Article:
As the long-feared pilot shortage begins to rise like the crest of a tidal wave, the major airlines are plucking pilots out of other industries, including cargo and helicopter operations, to fill vacancies. Offering signing bonuses, higher salaries, generous per diem and profit-sharing plans, and other benefit packages, airlines are desperate to fill pilot seats vacated by retirees and on new routes added to meet expanding passenger demand.
As of Dec. 31, 2018, 633,317 active pilots held FAA certificates, including 162,145 with airline transport pilot (ATP) certificates. Of the active pilots holding ATPs, approximately 21,000 are already over the ICAO mandatory retirement age (for airline operations) of 65—apparently flying corporate and other aircraft—and 7,500 reside outside the U.S. More than 45,000 ATP holders will reach mandatory retirement age by 2029.
If it were only about the numbers, the pilot shortage would be non-existent; the FAA issues an average of 6,000 ATP certificates per year, more than enough to cover the approximately 4,500 retirees. Of course, it’s not that simple, as the experience gap between type-rated veterans and new ATP holders fresh out of flight school is not a one-for-one match. Hence the poaching out of regionals and other industries such as the helicopter market, where pilots have turbine time and some experience flying in the National Airspace System.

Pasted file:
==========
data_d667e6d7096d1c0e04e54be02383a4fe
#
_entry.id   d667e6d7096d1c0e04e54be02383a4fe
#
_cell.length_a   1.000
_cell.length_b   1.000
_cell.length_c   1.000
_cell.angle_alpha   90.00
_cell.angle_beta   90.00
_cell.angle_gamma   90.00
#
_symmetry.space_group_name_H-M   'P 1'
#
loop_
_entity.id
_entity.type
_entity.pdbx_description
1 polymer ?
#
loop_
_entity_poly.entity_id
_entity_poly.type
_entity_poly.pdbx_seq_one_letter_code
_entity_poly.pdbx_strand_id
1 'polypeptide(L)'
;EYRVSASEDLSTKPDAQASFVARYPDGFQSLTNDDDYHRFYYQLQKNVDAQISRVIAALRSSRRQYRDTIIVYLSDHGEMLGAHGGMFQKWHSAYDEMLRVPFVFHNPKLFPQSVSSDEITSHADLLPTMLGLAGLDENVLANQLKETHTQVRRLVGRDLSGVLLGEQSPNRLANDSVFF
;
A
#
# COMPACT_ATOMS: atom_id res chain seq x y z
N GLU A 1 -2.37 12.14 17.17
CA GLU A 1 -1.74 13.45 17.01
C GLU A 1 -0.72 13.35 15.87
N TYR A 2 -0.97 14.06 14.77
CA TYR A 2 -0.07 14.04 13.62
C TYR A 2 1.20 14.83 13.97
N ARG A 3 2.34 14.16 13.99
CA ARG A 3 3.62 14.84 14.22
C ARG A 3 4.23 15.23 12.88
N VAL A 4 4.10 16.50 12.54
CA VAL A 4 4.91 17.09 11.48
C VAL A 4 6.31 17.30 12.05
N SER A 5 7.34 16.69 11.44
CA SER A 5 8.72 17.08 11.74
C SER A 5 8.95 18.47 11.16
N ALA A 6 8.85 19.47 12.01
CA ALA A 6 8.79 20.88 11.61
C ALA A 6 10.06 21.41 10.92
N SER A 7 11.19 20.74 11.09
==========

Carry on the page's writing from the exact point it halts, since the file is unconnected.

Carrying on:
But worse, as demand for air travel increases, the demand for pilots is also increasing. Worldwide, there are currently an estimated 305,000 active airline pilots. The 2019 Boeing Pilot & Technician Outlook projects that 804,000 new civil aviation pilots, 769,000 new maintenance technicians, and 914,000 new cabin crew will be needed to fly and maintain the worldwide commercial, business, and civil helicopter fleet over the next 20 years due to expanding passenger demand, especially in Asia-Pacific. This equates to approximately 40,000 new pilots and technicians needing to join the airline workforce every year.